Director: Fung Chih-chiang
Cast: Chapman To, Charlene Choi, Gillian Chung, Wong Cho Lam, Lo Hoi Pang, Yumiko Cheng, He Jiong, Louis Cheung, Vincy Chan, Hins Cheung, Gao Yunxiang, Deep Ng, Stephanie Che, Steven Cheung, Mani Fok, Six Wing
RunTime: 1 hr 39 mins
Rating: PG (Sexual References)
Released By: Shaw
Opening Day: 5 September 2013
Synopsis: Successful debt collector Chiu(Chapman To) takes pity on a group of wannabe pop starlets when he goes to collect from the agency they are signed with. Naively thinking that he can do a better job in launching their careers, Chiu takes over the company in lieu of the debt but starts to realize that he may have bitten off more than he can chew. Hoping that things might change with a more strategic approach, he hires experienced talent manager Suen(Charlene Choi) but with money running low and the company on the brink of bankruptcy, a dejected Chiu is soon ready to admit that his Midas touch has run out...
If there’s one underdog in Hong Kongshowbiz you’d want to root for, it has to be 41 year old Chapman To. He isn’t a good looking heartthrob like Tony Leung or Andy Lau, nor does he possess a god sent physique like Aaron Kwok or Daniel Wu, Heck, he doesn’t even fight off baddies like action stars Jackie Chan or Donnie Yen. Yup, he is an Average Joe who reminds you of the friend who gets by in life, simply by being himself. The actor first caught our eye as Keung in the Infernal Affairs trilogy, and he has come a long way since then, especially with his stellar performances in recent movies like Vulgaria (2012) and SDU: Sex Duties Unit (2013).
We were especially looking forward to his latest movie, where he plays debt collector who takes pity on a group of wannabe pop starlets. Thinking that he can do a good job in launching their careers, he takes over the artiste management company.Elsewhere, there is the more experienced manager played by Charlene Choi, who enters the picture to help him after her embarrassing incident with an up and coming male star.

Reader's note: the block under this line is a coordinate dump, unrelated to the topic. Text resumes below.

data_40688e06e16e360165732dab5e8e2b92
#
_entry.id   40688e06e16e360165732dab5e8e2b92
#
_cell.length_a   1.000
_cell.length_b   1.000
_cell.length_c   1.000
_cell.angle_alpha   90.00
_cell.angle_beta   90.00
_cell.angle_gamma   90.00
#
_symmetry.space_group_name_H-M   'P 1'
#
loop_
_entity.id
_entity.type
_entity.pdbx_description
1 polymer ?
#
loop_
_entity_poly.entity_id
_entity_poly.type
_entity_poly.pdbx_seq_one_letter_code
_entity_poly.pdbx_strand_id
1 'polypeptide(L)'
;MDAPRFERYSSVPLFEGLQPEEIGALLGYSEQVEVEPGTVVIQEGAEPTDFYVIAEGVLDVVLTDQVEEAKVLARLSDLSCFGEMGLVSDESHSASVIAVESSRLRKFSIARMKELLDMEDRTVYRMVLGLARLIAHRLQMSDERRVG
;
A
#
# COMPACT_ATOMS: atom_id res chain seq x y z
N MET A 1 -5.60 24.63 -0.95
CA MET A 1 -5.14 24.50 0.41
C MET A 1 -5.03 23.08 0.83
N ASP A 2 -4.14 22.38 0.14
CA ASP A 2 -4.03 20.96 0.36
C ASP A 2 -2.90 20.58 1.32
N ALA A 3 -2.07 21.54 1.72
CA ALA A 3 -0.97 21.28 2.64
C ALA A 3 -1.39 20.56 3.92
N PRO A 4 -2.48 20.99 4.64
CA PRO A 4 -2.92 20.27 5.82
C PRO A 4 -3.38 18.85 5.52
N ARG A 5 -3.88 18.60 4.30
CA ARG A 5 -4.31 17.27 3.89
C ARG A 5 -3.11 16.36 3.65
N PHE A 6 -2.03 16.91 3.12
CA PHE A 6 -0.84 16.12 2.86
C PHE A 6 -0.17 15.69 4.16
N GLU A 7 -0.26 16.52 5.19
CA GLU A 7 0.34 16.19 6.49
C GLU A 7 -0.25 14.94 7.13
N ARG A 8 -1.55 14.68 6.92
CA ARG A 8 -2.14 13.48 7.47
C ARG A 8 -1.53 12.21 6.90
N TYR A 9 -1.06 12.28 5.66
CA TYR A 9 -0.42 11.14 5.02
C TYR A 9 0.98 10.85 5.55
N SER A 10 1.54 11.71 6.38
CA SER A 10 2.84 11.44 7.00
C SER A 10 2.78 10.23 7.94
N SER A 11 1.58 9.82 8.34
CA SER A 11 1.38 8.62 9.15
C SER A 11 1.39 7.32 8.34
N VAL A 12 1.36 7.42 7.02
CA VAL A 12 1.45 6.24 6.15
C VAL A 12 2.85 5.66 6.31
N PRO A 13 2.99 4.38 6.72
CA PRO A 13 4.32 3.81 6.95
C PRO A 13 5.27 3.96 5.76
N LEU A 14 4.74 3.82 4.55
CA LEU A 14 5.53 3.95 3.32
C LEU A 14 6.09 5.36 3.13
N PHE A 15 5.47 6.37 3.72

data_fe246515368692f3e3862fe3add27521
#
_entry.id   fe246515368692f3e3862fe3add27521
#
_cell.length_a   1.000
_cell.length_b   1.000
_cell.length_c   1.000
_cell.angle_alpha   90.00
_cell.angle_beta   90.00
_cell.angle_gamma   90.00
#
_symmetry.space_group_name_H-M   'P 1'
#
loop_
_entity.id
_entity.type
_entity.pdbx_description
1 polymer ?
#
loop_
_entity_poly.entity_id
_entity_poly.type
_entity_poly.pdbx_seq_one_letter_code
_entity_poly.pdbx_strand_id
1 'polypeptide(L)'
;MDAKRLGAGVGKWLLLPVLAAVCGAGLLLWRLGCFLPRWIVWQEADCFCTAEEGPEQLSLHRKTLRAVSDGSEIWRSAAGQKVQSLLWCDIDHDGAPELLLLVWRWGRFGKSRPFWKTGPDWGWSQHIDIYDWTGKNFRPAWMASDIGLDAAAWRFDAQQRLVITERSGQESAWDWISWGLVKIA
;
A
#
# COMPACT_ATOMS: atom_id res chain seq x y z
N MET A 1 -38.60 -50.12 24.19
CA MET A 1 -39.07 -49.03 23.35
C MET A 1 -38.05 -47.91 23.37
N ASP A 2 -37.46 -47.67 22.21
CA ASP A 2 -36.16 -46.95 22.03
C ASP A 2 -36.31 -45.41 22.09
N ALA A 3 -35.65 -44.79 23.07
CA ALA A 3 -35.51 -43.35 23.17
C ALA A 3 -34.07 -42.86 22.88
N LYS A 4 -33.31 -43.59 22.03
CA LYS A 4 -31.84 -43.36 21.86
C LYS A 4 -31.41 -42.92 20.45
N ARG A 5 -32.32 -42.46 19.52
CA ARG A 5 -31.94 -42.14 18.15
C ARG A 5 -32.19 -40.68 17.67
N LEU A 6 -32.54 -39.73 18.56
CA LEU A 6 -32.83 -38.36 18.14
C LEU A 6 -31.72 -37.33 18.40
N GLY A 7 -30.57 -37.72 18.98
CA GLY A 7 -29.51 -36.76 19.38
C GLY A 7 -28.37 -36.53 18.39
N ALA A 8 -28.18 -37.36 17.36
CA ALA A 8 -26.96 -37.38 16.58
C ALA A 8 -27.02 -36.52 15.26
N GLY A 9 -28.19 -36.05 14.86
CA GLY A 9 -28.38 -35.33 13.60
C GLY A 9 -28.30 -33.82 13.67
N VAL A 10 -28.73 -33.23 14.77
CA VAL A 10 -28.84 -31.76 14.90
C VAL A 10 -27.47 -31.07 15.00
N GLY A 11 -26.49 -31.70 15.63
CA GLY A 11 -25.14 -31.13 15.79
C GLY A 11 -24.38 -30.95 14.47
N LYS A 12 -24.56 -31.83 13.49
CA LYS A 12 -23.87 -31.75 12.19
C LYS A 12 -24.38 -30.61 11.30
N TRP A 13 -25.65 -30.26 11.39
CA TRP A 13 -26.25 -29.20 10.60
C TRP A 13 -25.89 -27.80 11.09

With a plot like that, you’d expect the movie to shed light on the not so pretty showbiz, but there is just something lacking in this 99 minute production that leaves you wanting more. After his directorial debut in The Bounty (2012), director Chung Chih Chiang works with To on this satirical comedy, but the film is unfortunately bogged down by an unfocused and sometimes bewildering script. There is a tad too many distractions in the story, and you can’t help but think having the seven wannabe starlets (they are relative unknowns in the industry, by the way) performing their “talents” is but an attempt to chalk up screen time.
Having the girls awkwardly perform tricks like belly dancing, playing ping pong and err, yelping like a dog is really quite a far shot from being funny. We get the idea that these girls are desperate to be noticed, but hey, surely there’s a classier way of putting this point across?
Then there is Choi’s story of managing the handsome action star played by Mainland Chinese actor Gao Yunxiang. The scenes portraying the dynamics between artiste and manager are overly slapstick and we can only feel for the member of girl band Twins for having to try so hard.
But not everything’s bad about this movie. To still proves that he is one of the best actors in Chinese cinema, so much so that you may feel for his initially unappealing character by the end of the film. You have to applaud his ability to bring across the emotions of someone who believes in his cause so much, he’d do the impossible to realise his own, as well as others’ dreams. Choi does a decent job as well, playing an artiste manager who has her own desires, despite trying her best to boost the celebrity’s popularity.
It’s also fun looking out for the cameo performances too. Expect to see the other Twin Gillian Chung, the always reliable Lo Hoi Pang, the surprisingly funny singer Hins Cheung, the outrageously hilarious (though unnecessary) Wong Cho Lam and a certain Nicholas Tse playing himself.
The film does lack the titular Midas touch, but it is still not too bad an effort, especially if you are a fan of Mr To’s acting chops.
(There may be quite a number of misses in this potentially hilarious flick, but Chapman To’s reliable screen presence makes up for it)
Review by John Li